Views of female genital mutilation survivors, men and health-care professionals on timing of deinfibulation surgery and NHS service provision: qualitative FGM Sister Study

Jones L, Danks E, Costello B, Jolly K, Cross-Sudworth F, Latthe P, Fassam-Wright M, Clarke J, Byrne A, Taylor J
Record ID 32018004440
Authors' objectives: Female genital mutilation is an important UK health-care challenge. There are no health benefits of female genital mutilation, and it is associated with lifelong physical, psychological and sexual impacts. The annual cost to the NHS to care for survivors is £100M. Deinfibulation may improve the health and well-being of some women, but there is no consensus on the optimal timing of surgery for type 3 survivors. UK care provision is reportedly suboptimal. We aimed to explore the views of survivors, men and health-care professionals on the timing of deinfibulation surgery and NHS service provision.
Authors' results and conclusions: There was no clear consensus between groups on the optimal timing of deinfibulation. However, within groups, survivors expressed a preference for deinfibulation pre pregnancy; health-care professionals preferred antenatal deinfibulation, with the caveat that it should be the survivor’s choice. There was no consensus among men. There was agreement that deinfibulation should take place in a hospital setting and be undertaken by a suitable health-care professional. Decision-making around deinfibulation was complex. Deficiencies in professionals’ awareness, knowledge and understanding resulted in impacts on the provision of appropriate care. Although there were examples of good practice and positive care interactions, in general, service provision was opaque and remains suboptimal, with deficiencies most notable in mental health. Deinfibulation reportedly helps to mitigate some of the impacts of female genital mutilation. Interactions between survivors and health-care professionals were disproportionately framed around the law. The way in which services are planned and provided often silences the perspectives and preferences of survivors and their families. In general, service provision remains suboptimal and can silence the perspectives and preferences of survivors. Deinfibulation services need to be widely advertised and information should highlight that the procedure will be carried out in hospital by suitable health-care professionals and that a range of time points will be offered to facilitate choice. Future services should be developed with survivors to ensure that they are clinically and culturally appropriate. Guidelines should be updated to better reflect the needs of survivors and to ensure consistency in service provision.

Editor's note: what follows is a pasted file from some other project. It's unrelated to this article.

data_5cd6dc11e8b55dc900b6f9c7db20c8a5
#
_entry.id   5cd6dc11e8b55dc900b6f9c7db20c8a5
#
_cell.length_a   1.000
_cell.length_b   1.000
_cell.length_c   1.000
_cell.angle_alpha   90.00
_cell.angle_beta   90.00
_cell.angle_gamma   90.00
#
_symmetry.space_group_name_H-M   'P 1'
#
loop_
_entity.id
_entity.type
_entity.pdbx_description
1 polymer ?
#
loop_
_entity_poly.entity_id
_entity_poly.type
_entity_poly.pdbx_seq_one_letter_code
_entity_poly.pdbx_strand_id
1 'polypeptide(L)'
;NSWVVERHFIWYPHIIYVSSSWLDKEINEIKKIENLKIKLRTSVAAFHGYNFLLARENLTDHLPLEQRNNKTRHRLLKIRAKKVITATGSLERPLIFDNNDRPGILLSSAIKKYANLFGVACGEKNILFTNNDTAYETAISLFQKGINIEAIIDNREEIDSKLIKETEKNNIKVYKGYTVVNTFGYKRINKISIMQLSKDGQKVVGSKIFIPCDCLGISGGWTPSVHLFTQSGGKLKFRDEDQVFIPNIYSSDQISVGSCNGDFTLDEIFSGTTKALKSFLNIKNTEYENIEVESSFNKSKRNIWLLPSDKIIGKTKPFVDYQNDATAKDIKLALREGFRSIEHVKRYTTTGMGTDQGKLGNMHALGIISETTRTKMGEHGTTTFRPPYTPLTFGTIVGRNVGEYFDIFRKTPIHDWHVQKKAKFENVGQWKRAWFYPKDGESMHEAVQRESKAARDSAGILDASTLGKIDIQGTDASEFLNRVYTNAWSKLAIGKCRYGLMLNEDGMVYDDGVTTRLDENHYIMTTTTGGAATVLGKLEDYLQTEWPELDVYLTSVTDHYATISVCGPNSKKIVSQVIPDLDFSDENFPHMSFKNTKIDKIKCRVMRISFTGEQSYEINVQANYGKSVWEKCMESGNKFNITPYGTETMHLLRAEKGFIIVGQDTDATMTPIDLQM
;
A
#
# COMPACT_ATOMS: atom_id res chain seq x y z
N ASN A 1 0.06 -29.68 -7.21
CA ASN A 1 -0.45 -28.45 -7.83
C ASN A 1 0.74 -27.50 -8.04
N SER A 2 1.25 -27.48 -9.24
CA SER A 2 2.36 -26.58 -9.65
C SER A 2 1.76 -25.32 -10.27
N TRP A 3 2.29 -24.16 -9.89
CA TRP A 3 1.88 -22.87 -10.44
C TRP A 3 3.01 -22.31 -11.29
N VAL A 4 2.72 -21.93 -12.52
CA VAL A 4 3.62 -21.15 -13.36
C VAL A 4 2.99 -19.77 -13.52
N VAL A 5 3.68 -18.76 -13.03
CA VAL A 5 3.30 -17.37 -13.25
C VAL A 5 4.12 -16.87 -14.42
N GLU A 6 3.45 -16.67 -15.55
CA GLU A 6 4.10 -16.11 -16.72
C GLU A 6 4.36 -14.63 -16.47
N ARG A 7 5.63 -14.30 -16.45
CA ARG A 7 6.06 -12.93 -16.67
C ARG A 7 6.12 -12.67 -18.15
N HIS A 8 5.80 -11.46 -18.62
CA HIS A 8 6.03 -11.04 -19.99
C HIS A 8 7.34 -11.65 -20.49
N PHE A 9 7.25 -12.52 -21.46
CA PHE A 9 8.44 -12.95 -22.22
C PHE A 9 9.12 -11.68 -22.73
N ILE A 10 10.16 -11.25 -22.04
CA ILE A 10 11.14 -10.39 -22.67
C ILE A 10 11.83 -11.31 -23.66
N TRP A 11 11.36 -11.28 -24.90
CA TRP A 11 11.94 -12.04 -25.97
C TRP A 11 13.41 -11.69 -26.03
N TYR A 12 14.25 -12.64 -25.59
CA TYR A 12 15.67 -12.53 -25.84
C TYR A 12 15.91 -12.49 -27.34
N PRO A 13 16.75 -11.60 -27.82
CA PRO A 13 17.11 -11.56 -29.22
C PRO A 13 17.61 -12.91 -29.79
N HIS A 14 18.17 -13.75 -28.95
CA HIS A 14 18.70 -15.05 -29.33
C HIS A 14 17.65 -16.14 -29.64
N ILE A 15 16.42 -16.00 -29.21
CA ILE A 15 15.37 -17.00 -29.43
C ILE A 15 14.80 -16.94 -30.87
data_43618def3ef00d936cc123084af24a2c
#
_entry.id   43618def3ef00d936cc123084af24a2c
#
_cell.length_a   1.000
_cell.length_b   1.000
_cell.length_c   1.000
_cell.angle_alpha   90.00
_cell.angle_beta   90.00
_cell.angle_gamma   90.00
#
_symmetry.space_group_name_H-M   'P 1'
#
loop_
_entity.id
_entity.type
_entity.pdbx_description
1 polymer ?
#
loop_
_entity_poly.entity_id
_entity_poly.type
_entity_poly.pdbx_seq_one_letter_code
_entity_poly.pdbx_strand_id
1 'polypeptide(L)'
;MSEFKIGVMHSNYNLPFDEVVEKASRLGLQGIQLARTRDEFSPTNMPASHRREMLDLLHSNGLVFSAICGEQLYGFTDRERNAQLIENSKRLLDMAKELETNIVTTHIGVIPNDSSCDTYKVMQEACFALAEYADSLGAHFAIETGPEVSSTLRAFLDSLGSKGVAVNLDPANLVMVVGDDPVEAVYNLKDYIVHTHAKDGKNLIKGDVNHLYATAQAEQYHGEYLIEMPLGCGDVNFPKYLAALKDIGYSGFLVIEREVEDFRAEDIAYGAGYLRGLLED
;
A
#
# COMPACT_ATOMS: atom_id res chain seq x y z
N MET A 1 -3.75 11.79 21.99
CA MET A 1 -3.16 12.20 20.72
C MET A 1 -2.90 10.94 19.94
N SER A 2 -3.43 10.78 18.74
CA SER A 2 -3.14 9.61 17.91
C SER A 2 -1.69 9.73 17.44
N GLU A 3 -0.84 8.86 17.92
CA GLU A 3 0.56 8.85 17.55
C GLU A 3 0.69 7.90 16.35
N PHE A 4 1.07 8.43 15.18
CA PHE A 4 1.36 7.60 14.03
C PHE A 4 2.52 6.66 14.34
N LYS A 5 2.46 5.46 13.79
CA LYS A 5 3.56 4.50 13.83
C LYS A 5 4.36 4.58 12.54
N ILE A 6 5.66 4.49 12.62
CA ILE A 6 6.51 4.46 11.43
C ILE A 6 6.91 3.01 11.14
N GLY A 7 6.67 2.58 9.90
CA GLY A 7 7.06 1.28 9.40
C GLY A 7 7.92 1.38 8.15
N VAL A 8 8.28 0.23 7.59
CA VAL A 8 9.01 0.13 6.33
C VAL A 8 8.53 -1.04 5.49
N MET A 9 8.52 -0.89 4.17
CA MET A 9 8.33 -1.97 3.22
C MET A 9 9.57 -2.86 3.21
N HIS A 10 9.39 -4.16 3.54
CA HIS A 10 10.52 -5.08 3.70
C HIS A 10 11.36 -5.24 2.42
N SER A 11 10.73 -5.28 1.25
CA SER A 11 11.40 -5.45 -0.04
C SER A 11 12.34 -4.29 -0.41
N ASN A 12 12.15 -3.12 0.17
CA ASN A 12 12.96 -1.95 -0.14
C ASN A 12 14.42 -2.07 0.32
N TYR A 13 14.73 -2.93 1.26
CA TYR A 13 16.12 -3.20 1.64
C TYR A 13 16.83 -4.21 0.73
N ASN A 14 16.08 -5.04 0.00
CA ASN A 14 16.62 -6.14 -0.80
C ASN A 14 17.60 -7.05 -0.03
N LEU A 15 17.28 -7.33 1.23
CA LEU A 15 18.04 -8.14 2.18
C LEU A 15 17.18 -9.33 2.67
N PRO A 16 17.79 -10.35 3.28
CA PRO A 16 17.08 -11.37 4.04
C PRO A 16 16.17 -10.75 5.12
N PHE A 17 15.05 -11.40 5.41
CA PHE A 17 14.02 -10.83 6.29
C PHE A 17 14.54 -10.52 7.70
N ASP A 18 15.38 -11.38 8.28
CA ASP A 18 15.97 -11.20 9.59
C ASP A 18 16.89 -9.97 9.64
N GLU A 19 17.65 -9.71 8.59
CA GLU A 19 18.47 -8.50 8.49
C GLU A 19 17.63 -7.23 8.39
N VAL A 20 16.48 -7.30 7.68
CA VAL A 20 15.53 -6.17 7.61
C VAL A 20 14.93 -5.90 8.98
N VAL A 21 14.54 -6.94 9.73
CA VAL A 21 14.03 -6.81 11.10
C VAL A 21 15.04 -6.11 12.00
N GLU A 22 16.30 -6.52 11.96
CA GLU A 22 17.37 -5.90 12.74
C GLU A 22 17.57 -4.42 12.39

Authors' methods: This was a qualitative study informed by the Sound of Silence framework. This framework is useful for researching sensitive issues and the health-care needs of marginalised populations. A total of 101 interviews with 44 survivors, 13 men and 44 health-care professionals were conducted, supplemented by two workshops with affected communities (participants, n = 10) and one workshop with stakeholders (participants, n = 30). Data were analysed using a hybrid framework method.
Authors' identified further research: Research is needed to (1) map female genital mutilation service provision; (2) develop and test effective education to address deficits in awareness and knowledge for affected communities and health-care professionals; and (3) develop, monitor and evaluate clinically and culturally competent female genital mutilation services.
Project Status: Completed
Year Published: 2023
URL for additional information: English
English language abstract: An English language summary is available
Publication Type: Full HTA
Country: England, United Kingdom
MeSH Terms
  • Circumcision, Female
  • Gynecologic Surgical Procedures
  • Qualitative Research
  • FGM
Organisation Name: NIHR Health Technology Assessment programme
Contact Address: NIHR Journals Library, National Institute for Health and Care Research, Evaluation, Trials and Studies Coordinating Centre, Alpha House, University of Southampton Science Park, Southampton SO16 7NS, UK
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